by Saima Wahab
Pub. Date: April 24, 2012
Book received from: Publisher via TLC Book Tours
In My Father’s Country is a moving and inspiring memoir following Saima as she recounts her life from Afghanistan, to Pakistan, to America, and back again. A refugee from her homeland of Afghanistan at a young age, Saima spends a good portion of her life trying to figure out where she belongs. Her family fled to Pakistan to escape the rule of the KGB as Russia invaded Afghanistan. Years later, her mother and uncles arranged for Saima and her brother and sister to live in Portland, Oregon with their uncles, in order to escape the oppressive life they were destined to live.
However, Saima found herself living under the oppressive rule of her uncles, who allowed her none of the freedoms of the new country in which she found herself. After reaching a breaking point with her uncles’ judgments and expectations, she decides to move out on her own, facing possibly being disowned by her family. It is then, on her own for the first time in her life, when she begins to consider going back to Afghanistan to discover where she came from and who she is. She is given a chance, a few years later, to serve as an interpreter for the U.S.Army, as she is a rarity in that she is a woman who speaks both English and Pashtu (an Afghani language) fluently. It is through this experience that she is able to discover more about herself and all of the countries in which she lived, then she could have ever imagined.
Perhaps what drives this memoir the most is the spirit and strength of Saima, regardless of the oppressive situations she faced. Her father died for his cause, and she never forgot the price that many pay for the idea of freedom. It is because her father was a progressive that she is afforded a different outlook from the beginning, and is able to defy many traditions, such as arranged marriage. There is really no point that she takes the opportunities given to her for granted. Her voice remains humbled, yet strong throughout.
Her time spent with the U.S.Army was during the insurgency and war, and she explores the issues surrounding all of those involved. For those that are not clear on a lot of the relationships between the forces involved, she delivers a fairly detailed account of all those involved. Living in the U.S., it is easy to sit back and only catch bits and pieces of what is really happening on foreign soil, and it is even easier to become apathetic to various situations. However, Saima makes it clear throughout that this is not a book to read if you want to keep your head in the sand. She also makes it very easy to understand the ins and outs of the issues and relationships of all those involved, as it can be overwhelming trying to sort through various news stories to piece together the truth and reason behind it all.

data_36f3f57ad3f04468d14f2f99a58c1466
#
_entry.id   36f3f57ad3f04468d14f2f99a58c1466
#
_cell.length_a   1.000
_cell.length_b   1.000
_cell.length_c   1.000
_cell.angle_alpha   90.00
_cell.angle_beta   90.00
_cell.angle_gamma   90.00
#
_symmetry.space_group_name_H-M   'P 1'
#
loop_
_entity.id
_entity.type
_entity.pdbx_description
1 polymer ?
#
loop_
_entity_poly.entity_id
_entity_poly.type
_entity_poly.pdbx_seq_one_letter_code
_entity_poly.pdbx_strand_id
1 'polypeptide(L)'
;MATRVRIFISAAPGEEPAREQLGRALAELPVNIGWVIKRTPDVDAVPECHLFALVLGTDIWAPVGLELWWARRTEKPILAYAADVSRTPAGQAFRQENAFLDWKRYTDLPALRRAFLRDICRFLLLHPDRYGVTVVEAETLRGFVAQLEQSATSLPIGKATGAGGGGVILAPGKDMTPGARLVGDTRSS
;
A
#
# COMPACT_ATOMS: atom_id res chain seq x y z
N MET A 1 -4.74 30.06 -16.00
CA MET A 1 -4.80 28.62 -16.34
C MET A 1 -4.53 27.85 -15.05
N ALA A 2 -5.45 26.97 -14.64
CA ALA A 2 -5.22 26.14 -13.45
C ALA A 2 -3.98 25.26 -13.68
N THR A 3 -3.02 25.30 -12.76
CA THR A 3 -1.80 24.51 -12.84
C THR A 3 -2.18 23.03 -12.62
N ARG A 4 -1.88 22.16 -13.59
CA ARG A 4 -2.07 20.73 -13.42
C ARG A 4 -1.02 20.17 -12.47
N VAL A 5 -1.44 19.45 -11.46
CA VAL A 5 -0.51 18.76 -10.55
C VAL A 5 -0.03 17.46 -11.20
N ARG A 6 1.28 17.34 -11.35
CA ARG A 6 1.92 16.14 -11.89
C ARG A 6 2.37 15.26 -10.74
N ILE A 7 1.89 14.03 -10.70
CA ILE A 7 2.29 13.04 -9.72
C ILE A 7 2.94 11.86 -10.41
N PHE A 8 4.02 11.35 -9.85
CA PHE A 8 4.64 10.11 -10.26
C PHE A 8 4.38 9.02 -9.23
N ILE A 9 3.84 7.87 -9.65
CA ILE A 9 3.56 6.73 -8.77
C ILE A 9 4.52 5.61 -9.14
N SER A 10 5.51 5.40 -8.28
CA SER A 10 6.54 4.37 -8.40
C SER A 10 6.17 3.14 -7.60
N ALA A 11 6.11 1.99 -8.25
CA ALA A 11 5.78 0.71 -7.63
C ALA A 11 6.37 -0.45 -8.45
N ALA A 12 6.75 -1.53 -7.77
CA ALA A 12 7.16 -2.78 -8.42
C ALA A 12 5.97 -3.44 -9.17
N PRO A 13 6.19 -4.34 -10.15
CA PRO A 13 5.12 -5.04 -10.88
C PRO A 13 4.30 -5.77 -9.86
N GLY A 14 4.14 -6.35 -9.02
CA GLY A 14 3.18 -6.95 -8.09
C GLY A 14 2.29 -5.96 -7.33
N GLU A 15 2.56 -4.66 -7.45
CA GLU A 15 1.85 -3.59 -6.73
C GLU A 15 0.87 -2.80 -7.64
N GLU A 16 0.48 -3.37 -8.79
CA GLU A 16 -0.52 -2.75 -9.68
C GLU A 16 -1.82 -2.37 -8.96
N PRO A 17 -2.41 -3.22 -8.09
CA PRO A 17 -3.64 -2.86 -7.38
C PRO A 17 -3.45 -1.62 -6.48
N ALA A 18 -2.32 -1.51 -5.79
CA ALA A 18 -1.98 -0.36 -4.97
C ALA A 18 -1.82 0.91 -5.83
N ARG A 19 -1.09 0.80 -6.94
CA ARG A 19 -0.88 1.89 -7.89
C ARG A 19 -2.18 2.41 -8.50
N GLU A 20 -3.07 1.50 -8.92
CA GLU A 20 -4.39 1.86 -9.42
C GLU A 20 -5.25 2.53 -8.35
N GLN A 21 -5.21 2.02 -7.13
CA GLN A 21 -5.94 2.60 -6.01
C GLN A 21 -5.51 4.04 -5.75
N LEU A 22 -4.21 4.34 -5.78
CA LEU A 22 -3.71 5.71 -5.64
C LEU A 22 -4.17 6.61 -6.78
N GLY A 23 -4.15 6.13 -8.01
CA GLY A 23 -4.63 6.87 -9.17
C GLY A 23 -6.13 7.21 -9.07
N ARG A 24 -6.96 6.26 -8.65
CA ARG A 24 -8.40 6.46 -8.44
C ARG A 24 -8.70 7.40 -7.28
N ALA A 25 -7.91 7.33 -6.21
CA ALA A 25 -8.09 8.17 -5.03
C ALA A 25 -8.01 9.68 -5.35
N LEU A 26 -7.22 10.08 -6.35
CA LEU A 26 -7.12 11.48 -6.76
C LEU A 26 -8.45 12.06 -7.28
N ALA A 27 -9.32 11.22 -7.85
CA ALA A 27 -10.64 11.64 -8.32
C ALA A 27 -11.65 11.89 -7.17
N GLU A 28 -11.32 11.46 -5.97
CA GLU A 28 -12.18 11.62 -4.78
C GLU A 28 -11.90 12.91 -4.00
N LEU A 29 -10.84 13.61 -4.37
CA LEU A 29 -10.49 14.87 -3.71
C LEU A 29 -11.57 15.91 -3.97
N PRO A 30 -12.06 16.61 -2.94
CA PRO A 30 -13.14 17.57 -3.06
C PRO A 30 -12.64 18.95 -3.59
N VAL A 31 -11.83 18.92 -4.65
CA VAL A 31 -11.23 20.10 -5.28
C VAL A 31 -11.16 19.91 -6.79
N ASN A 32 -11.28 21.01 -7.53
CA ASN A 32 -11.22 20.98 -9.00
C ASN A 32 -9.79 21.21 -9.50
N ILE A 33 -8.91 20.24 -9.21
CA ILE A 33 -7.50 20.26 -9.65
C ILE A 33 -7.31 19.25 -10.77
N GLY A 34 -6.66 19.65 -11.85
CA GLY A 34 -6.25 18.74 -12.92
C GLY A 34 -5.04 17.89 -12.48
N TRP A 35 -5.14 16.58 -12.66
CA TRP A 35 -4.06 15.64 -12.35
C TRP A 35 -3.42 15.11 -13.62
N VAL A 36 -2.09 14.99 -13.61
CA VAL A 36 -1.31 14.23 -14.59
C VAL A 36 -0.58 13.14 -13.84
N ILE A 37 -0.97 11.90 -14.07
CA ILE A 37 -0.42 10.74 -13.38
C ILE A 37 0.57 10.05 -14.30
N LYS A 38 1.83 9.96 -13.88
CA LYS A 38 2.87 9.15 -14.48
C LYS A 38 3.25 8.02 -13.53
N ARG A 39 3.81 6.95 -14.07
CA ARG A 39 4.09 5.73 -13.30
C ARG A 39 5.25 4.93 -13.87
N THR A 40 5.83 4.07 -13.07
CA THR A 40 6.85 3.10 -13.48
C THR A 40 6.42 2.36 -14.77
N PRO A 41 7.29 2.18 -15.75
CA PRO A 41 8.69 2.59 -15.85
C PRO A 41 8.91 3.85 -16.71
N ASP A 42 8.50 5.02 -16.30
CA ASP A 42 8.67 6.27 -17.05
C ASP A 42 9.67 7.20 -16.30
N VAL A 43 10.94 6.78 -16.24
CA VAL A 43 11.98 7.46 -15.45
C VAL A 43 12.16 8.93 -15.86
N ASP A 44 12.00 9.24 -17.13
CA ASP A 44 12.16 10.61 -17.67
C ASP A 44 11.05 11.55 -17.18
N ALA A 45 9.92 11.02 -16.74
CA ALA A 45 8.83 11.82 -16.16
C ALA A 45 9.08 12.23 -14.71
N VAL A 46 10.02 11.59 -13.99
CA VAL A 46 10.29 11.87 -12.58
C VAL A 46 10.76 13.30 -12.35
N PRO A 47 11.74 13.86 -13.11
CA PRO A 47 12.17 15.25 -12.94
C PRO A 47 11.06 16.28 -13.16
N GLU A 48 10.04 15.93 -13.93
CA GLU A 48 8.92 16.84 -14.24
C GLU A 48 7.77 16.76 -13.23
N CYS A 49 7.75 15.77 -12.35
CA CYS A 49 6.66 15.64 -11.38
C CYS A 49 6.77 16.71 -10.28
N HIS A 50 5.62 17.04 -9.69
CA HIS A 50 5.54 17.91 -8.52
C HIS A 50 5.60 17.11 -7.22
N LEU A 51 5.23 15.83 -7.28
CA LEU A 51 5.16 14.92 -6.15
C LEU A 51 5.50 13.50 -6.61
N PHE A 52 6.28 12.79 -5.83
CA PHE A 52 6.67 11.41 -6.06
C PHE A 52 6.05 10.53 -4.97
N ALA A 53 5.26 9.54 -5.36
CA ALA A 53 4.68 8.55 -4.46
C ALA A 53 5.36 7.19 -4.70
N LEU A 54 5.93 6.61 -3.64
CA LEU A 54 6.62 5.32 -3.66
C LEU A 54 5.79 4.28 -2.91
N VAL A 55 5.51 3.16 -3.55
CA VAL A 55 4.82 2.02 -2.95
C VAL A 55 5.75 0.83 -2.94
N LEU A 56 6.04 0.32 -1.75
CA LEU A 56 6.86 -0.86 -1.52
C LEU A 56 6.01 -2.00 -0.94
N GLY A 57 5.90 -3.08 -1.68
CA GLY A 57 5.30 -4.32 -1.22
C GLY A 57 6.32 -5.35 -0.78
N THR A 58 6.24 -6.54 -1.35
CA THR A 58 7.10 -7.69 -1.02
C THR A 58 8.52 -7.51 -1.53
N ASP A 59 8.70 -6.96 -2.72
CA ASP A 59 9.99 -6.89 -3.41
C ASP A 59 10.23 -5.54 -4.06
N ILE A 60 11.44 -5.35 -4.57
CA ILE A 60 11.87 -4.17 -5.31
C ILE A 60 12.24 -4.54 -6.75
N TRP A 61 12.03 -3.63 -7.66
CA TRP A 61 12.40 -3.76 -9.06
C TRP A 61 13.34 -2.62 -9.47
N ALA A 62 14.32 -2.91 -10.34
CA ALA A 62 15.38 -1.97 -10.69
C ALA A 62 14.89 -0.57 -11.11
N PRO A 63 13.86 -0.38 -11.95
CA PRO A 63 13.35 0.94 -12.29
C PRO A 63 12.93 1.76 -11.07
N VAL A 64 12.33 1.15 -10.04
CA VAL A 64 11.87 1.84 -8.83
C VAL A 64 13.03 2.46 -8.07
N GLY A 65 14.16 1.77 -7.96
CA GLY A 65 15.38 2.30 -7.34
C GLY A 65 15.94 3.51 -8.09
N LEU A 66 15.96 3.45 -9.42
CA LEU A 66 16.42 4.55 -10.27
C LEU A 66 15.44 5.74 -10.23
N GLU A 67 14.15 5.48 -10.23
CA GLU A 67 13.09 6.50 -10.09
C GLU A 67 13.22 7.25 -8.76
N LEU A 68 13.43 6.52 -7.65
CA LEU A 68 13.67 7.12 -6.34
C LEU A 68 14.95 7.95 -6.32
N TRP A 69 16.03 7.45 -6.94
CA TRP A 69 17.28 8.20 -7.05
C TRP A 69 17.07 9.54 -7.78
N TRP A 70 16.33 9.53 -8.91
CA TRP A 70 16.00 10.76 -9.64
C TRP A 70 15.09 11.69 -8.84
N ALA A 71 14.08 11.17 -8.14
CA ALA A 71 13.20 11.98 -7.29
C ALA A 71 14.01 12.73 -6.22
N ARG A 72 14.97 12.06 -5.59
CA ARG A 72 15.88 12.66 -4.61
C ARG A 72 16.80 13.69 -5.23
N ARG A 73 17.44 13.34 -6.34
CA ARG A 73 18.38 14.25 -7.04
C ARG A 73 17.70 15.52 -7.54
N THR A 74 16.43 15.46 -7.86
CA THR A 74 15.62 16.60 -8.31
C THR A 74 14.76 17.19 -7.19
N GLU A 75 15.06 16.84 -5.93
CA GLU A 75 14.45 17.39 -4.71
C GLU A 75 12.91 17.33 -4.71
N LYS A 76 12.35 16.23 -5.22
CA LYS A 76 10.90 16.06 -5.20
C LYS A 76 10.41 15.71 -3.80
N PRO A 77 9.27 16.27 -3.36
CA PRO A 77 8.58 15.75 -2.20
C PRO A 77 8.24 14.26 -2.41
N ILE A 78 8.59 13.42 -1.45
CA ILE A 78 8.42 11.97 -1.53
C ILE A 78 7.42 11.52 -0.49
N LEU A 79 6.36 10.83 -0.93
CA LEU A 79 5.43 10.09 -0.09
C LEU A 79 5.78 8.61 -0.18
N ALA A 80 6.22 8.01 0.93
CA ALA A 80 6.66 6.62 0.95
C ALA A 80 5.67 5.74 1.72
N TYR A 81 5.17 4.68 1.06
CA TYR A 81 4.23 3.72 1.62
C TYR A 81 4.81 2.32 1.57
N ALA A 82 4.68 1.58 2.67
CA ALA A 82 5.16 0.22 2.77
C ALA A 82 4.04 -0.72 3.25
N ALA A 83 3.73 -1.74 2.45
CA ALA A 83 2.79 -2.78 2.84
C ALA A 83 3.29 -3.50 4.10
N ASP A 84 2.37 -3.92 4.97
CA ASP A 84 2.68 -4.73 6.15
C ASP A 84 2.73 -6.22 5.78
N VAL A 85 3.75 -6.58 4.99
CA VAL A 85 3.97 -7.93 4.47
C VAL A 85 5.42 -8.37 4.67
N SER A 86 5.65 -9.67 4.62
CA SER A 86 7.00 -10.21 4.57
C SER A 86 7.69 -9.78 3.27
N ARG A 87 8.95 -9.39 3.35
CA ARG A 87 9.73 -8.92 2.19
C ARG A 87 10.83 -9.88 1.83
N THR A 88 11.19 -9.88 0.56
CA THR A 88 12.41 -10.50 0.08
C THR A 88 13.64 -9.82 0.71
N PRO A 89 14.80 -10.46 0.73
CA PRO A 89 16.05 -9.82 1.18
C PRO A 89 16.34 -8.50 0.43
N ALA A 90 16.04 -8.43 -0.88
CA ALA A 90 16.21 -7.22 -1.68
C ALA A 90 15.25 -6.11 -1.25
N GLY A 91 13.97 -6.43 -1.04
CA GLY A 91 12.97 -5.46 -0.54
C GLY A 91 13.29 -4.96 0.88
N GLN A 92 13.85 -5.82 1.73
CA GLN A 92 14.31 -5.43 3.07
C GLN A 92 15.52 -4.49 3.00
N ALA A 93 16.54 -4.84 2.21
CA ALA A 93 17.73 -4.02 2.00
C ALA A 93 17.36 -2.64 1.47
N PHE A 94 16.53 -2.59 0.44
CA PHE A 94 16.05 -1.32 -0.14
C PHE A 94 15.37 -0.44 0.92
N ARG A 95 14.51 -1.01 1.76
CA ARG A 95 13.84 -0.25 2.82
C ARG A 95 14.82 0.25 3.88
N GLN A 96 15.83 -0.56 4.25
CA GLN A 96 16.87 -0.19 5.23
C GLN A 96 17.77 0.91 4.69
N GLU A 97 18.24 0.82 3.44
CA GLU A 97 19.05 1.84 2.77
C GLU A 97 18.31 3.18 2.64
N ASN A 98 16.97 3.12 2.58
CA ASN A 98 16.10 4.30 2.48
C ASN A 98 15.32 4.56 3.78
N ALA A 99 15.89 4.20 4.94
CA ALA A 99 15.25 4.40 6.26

A large issue for Saima is that of arranged marriage and how it has affected her views of relationships in general. Although she was lucky to have a family that refused several offers of an arranged marriage for her, growing up in a culture in which it is expected and imminent certainly had its influence on her views of marriage. Although she has several relationships and more than one proposal and engagement, Saima finds herself resisting the idea of marriage and belonging to a man in any way. She has vowed to never become someone else’s property, and she deals with the emotional issues of her upbringing in every relationship she attempts. However, although there is a certain sadness at the ending of each one, she finds that she becomes stronger and more self-aware every time- and that is personal success.
In My Father’s Country is not a book I would buy if I saw it on the shelf in the bookstore, as I would most likely dismiss it because of my own lack of understanding some of the issues surrounding the U.S.’s relationship with the Middle East. However, I would be wrong for doing so. Every bit of me is glad that I read this account of an amazing and nearly fearless woman. Not only because she explores many issues of gender and oppression, but because she takes the time to explain the tensions between the countries involved in the violence and regime changes. It is as much a personal narrative and it is a political expose, both of which deliver a deeper understanding of the issues at hand.
Crown has generously offered a copy of In My Father’s Country for one lucky reader. To be entered, simply comment below & tell me if you think we are informed enough about foreign affairs and why or why not, with your e-mail address in the comment.
Must be at least 13-years-old and live in the US/CAN. I will pick a winner by random March 28th, 2012.
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This book can be purchased at Amazon.com, as well as your local independent bookseller.